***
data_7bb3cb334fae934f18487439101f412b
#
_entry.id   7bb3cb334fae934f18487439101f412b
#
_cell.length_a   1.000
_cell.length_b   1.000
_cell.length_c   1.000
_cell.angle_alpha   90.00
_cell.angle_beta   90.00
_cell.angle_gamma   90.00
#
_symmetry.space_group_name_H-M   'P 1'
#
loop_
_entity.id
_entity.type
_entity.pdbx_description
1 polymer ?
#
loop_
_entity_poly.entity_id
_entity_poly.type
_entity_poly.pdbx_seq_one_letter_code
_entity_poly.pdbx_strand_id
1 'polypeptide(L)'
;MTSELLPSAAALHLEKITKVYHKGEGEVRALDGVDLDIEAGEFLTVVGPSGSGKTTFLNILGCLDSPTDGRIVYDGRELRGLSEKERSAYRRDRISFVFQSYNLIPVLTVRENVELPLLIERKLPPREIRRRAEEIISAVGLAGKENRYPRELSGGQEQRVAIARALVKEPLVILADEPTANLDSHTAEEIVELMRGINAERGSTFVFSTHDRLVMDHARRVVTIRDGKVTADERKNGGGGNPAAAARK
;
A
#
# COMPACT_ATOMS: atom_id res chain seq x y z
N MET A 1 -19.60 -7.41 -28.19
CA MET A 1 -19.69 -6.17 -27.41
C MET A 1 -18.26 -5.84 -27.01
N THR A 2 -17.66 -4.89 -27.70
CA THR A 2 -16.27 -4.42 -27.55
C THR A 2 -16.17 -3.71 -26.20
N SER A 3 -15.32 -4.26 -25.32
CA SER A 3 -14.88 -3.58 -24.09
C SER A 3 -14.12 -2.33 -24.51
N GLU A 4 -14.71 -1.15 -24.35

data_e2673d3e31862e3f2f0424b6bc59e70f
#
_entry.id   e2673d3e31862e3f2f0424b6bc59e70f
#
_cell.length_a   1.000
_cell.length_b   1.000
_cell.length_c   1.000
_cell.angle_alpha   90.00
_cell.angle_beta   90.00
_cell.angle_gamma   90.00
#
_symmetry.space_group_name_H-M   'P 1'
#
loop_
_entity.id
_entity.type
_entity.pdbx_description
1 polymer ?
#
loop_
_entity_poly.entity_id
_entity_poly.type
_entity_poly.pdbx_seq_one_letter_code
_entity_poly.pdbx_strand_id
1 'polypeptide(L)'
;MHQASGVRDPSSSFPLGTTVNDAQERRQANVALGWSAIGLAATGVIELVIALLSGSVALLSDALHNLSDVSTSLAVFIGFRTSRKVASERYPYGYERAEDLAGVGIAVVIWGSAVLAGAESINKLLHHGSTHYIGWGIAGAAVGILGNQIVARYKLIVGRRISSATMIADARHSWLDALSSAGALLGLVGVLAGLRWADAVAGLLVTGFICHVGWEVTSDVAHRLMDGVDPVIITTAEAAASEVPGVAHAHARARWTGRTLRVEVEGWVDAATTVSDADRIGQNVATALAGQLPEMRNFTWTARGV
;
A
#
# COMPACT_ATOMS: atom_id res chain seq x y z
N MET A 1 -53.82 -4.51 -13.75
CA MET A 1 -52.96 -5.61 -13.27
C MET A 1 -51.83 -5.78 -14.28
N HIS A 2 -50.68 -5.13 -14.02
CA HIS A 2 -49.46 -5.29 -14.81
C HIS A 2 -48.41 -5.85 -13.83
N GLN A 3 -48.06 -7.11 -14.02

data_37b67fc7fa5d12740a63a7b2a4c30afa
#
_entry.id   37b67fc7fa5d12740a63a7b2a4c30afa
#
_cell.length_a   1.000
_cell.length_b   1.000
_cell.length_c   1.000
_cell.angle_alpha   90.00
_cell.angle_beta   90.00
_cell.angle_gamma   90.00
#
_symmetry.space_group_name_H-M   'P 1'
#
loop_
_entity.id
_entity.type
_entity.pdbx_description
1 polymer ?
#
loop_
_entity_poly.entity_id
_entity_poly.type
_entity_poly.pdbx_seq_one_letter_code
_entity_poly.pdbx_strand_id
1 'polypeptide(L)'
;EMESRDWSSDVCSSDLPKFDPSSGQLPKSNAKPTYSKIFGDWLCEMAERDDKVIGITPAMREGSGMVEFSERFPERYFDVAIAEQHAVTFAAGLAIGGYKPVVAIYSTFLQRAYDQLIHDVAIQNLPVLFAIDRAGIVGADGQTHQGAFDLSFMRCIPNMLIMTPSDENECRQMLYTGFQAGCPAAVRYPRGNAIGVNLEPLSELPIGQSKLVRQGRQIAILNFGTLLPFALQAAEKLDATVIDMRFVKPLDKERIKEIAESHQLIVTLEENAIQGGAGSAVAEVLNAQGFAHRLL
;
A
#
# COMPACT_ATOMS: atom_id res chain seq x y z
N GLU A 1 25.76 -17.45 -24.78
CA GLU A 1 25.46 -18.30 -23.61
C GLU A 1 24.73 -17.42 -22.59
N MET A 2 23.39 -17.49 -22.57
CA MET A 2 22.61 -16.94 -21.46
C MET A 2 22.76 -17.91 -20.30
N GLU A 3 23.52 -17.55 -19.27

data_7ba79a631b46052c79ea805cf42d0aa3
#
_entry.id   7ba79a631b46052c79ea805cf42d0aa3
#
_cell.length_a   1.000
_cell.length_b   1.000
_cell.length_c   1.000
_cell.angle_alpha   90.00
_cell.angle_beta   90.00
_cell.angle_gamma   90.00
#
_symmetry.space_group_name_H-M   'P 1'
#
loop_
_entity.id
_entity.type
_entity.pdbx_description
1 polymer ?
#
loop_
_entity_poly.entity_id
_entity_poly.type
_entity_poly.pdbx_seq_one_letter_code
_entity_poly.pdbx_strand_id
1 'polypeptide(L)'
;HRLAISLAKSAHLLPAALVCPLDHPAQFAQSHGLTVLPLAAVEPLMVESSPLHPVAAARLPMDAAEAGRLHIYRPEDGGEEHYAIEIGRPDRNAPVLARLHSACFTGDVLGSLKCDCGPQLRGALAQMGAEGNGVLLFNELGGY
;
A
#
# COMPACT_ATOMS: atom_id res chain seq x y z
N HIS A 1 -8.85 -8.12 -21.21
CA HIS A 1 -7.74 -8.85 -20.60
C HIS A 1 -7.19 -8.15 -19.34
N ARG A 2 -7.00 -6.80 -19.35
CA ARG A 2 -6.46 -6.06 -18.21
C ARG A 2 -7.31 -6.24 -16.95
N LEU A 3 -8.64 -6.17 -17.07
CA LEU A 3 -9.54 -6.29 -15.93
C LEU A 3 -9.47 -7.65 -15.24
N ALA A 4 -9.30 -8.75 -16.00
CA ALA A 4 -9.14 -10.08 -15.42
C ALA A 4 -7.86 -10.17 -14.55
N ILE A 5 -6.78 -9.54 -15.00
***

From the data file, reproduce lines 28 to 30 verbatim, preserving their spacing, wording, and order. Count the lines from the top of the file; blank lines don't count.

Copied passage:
A
#
# COMPACT_ATOMS: atom_id res chain seq x y z